|Black-Clad taxi widows in Brussels debt
Examiner 10-10-2001 Ann Cahill, European
A GROUP of 91 women, all dressed in black, took their fight for justice to
the steps of the European Parliament in Brussels yesterday in the wake of
the Government’s decision to deregulate the taxi industry.
The women, many of them widows, are left paying off debts of over £100,000
for taxi plates that are now worth less than £5,000.
Some, like Theresa Beegan, mortgaged their home and are now in danger of
The women have tried to get the Taoiseach to listen to their case for
justice, but he told them he is too busy to meet them.
They tried to get Finance Minister Charlie McCreevy to hear them, but he
replied to each of them with a standard letter.
Now they have asked three EU Commissioners, the EU’s ombudsman and the
Petitions Committee to take up their case.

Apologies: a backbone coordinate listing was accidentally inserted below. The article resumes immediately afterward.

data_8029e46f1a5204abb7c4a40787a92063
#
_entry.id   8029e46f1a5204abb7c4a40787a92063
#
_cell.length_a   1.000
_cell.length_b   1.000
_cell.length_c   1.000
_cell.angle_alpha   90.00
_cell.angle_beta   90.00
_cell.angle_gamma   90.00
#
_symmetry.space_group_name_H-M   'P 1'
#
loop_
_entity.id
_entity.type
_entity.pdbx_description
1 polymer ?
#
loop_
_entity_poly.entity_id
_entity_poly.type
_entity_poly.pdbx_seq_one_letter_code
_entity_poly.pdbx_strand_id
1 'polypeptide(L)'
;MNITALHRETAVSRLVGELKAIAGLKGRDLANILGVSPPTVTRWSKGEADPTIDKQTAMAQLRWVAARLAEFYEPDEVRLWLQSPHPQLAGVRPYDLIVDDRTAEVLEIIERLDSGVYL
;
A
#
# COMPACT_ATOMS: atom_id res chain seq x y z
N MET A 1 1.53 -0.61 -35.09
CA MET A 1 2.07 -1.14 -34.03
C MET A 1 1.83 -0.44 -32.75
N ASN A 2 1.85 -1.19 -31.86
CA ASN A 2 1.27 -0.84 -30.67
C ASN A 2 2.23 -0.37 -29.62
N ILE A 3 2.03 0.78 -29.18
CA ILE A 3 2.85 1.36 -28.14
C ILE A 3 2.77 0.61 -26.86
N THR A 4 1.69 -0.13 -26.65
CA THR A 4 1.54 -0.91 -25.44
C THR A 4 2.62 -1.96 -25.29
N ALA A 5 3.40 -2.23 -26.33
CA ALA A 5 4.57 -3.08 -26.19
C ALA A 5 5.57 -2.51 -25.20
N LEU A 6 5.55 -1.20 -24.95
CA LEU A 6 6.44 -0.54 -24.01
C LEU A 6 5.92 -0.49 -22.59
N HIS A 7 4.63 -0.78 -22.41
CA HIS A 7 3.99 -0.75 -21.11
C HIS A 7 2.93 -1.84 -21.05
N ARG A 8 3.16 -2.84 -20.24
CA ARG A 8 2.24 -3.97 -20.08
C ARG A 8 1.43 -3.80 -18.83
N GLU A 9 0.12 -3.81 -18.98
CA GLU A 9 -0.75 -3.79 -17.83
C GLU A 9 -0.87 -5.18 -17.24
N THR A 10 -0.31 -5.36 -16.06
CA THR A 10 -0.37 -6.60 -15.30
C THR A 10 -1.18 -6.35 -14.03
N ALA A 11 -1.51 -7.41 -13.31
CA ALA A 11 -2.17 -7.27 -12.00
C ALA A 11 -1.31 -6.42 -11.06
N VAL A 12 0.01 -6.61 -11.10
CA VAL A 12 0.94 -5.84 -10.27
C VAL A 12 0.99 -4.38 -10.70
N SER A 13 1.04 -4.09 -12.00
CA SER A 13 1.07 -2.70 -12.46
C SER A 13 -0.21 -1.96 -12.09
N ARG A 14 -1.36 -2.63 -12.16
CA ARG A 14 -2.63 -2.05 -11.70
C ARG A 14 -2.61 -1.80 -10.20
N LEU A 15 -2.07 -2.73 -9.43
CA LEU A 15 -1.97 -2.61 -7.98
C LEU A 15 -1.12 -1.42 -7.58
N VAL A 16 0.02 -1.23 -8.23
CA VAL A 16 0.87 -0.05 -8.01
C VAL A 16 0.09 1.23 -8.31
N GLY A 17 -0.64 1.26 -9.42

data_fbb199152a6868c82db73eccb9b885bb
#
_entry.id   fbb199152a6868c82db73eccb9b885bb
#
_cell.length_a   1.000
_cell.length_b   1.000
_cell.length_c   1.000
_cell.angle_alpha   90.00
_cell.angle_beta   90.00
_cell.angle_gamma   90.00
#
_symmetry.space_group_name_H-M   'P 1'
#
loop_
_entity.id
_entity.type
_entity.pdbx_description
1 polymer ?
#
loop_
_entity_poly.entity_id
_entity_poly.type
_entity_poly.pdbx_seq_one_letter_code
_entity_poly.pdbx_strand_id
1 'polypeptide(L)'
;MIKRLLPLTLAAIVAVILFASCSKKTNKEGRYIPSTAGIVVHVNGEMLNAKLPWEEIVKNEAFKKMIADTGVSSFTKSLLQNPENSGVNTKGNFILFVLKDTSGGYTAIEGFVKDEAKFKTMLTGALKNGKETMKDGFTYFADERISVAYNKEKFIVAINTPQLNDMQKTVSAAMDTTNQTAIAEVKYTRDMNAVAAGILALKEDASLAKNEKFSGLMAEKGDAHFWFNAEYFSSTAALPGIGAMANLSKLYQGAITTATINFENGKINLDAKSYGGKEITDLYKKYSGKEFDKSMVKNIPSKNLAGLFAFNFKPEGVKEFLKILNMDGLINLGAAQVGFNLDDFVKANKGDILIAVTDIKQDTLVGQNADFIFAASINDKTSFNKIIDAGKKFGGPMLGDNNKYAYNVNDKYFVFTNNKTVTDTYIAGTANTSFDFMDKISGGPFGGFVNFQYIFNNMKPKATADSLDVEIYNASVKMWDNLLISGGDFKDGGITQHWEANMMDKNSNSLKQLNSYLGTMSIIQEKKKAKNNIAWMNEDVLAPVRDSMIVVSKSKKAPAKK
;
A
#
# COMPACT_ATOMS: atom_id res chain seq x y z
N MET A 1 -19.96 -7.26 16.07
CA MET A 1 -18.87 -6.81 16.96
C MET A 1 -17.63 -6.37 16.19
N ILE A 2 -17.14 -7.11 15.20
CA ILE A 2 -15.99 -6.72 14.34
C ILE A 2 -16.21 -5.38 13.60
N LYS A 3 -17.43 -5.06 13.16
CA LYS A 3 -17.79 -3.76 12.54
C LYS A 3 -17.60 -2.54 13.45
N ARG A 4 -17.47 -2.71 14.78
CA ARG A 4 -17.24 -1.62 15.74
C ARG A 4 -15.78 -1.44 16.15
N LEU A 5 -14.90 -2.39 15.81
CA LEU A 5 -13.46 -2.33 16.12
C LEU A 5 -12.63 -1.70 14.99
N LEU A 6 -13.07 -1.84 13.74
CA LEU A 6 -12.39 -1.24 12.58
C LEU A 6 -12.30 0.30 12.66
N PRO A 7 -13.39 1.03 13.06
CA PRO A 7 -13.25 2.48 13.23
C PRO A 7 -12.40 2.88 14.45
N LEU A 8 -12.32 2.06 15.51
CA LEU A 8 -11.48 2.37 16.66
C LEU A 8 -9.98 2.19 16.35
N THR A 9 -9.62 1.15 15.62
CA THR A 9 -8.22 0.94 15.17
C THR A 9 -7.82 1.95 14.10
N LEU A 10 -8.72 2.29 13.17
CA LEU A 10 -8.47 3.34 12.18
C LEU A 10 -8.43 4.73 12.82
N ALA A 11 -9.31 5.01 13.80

“This is just the start,” said Cathy Darling, chairperson of FAIR the
organisation formed just three months ago.
“We intend to turn up to every event the Taoiseach is at and protest. We
are not against cheaper taxi plates, or more taxis on the streets.
“But we and our families should not be made into victims. All we want is
fair play,” she said.
They are ready for a long battle and already have a war chest of over
£15,000 that helped them fly to Brussels yesterday.
Rita Fernandez’s husband left no will when he was killed in a car accident
and so her children had to pay probate tax to the government on the
£75,000 value of the plate.
Worse was that she lost her £200 a week income from leasing the plate when
the Government deregulated the taxis without warning.
Sandra Hanaphy was left the plate by her father in his will. He left
property to her sister. She still had to pay tax to the government on the
full value of the plate, even though by the time the money was due, the
plate worth £5,000.